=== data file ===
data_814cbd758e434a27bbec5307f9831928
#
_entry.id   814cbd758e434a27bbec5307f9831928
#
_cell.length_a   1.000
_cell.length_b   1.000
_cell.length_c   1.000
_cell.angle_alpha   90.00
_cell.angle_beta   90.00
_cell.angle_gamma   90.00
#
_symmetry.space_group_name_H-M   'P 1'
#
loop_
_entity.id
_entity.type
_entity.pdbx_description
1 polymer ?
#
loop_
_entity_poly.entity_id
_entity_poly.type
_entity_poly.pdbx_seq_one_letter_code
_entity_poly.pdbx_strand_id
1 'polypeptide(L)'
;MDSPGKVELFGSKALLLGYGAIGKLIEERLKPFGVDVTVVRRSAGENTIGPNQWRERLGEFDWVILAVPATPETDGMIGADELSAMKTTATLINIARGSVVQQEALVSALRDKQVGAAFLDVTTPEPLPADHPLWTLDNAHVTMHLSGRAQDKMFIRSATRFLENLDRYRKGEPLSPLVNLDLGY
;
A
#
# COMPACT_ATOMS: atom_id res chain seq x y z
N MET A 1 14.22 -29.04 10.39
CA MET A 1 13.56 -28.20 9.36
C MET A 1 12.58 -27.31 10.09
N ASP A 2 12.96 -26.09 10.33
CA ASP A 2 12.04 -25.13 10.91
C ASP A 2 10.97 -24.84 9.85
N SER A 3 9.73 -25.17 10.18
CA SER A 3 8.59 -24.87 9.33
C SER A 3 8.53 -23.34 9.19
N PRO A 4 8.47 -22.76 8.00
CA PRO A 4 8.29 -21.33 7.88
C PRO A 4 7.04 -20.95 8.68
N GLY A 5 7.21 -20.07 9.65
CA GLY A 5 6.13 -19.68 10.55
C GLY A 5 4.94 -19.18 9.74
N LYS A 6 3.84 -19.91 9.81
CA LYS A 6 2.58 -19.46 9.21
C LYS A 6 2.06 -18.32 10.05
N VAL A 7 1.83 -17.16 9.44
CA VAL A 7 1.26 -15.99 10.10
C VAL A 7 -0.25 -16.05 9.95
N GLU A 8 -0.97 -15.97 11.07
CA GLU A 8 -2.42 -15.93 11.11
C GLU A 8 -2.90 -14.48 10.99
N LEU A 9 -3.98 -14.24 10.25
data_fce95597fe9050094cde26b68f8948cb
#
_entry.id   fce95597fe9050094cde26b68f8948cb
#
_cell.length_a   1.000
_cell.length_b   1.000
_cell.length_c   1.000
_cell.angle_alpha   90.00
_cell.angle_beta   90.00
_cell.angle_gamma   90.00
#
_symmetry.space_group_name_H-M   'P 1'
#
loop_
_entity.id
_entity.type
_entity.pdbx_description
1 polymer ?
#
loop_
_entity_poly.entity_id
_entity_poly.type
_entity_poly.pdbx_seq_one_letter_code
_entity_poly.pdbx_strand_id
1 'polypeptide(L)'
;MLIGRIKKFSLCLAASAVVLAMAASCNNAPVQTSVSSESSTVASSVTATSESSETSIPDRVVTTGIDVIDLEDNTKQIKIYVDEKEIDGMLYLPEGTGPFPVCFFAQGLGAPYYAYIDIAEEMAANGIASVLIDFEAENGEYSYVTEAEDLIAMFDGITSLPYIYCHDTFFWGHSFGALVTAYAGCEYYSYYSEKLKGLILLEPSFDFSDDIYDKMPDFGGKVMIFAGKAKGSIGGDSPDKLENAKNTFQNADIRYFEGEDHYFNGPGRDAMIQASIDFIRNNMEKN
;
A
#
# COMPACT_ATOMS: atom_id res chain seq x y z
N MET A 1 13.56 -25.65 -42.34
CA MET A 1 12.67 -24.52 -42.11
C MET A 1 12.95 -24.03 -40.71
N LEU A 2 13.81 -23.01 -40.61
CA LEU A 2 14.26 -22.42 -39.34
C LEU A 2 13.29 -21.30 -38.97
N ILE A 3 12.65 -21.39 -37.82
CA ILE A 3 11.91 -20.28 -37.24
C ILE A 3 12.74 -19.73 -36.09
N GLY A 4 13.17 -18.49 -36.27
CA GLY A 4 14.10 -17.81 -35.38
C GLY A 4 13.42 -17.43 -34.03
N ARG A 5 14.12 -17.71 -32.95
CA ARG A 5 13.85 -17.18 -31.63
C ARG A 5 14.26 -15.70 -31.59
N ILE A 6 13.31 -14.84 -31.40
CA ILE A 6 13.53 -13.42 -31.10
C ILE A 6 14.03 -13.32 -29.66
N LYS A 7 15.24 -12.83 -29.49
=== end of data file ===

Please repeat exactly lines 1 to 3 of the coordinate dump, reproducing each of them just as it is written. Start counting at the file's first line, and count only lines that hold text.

data_814cbd758e434a27bbec5307f9831928
#
_entry.id   814cbd758e434a27bbec5307f9831928